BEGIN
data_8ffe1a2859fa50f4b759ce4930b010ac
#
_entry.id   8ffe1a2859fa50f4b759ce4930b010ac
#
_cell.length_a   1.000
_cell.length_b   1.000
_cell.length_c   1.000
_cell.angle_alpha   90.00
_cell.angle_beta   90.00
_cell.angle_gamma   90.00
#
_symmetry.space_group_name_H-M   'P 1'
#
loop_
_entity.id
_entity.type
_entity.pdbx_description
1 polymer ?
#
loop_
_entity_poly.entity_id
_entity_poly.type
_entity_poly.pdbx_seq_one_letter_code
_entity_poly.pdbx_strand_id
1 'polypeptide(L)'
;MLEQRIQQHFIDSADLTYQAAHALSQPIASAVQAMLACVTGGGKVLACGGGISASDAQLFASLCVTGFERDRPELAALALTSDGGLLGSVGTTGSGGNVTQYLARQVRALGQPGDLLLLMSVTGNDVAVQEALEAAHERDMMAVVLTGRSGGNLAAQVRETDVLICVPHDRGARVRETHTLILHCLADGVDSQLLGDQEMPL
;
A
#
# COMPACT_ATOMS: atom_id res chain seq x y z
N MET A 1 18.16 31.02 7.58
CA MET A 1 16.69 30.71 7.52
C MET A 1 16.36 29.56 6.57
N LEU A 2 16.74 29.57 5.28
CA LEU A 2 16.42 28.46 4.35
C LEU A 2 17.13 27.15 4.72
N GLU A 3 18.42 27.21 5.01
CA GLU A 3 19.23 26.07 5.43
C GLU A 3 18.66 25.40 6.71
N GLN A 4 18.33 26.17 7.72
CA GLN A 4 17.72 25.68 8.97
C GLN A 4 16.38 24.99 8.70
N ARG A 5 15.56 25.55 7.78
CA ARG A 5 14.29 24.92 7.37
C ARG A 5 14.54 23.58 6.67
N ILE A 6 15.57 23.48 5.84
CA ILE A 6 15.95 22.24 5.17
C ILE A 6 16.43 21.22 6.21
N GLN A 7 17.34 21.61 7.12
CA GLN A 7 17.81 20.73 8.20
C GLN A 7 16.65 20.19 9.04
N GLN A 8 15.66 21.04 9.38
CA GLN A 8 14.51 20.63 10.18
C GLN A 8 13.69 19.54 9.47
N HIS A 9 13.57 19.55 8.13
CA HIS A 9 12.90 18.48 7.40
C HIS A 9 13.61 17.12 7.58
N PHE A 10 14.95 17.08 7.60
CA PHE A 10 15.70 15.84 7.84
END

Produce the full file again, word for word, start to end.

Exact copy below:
data_8ffe1a2859fa50f4b759ce4930b010ac
#
_entry.id   8ffe1a2859fa50f4b759ce4930b010ac
#
_cell.length_a   1.000
_cell.length_b   1.000
_cell.length_c   1.000
_cell.angle_alpha   90.00
_cell.angle_beta   90.00
_cell.angle_gamma   90.00
#
_symmetry.space_group_name_H-M   'P 1'
#
loop_
_entity.id
_entity.type
_entity.pdbx_description
1 polymer ?
#
loop_
_entity_poly.entity_id
_entity_poly.type
_entity_poly.pdbx_seq_one_letter_code
_entity_poly.pdbx_strand_id
1 'polypeptide(L)'
;MLEQRIQQHFIDSADLTYQAAHALSQPIASAVQAMLACVTGGGKVLACGGGISASDAQLFASLCVTGFERDRPELAALALTSDGGLLGSVGTTGSGGNVTQYLARQVRALGQPGDLLLLMSVTGNDVAVQEALEAAHERDMMAVVLTGRSGGNLAAQVRETDVLICVPHDRGARVRETHTLILHCLADGVDSQLLGDQEMPL
;
A
#
# COMPACT_ATOMS: atom_id res chain seq x y z
N MET A 1 18.16 31.02 7.58
CA MET A 1 16.69 30.71 7.52
C MET A 1 16.36 29.56 6.57
N LEU A 2 16.74 29.57 5.28
CA LEU A 2 16.42 28.46 4.35
C LEU A 2 17.13 27.15 4.72
N GLU A 3 18.42 27.21 5.01
CA GLU A 3 19.23 26.07 5.43
C GLU A 3 18.66 25.40 6.71
N GLN A 4 18.33 26.17 7.72
CA GLN A 4 17.72 25.68 8.97
C GLN A 4 16.38 24.99 8.70
N ARG A 5 15.56 25.55 7.78
CA ARG A 5 14.29 24.92 7.37
C ARG A 5 14.54 23.58 6.67
N ILE A 6 15.57 23.48 5.84
CA ILE A 6 15.95 22.24 5.17
C ILE A 6 16.43 21.22 6.21
N GLN A 7 17.34 21.61 7.12
CA GLN A 7 17.81 20.73 8.20
C GLN A 7 16.65 20.19 9.04
N GLN A 8 15.66 21.04 9.38
CA GLN A 8 14.51 20.63 10.18
C GLN A 8 13.69 19.54 9.47
N HIS A 9 13.57 19.55 8.13
CA HIS A 9 12.90 18.48 7.40
C HIS A 9 13.61 17.12 7.58
N PHE A 10 14.95 17.08 7.60
CA PHE A 10 15.70 15.84 7.84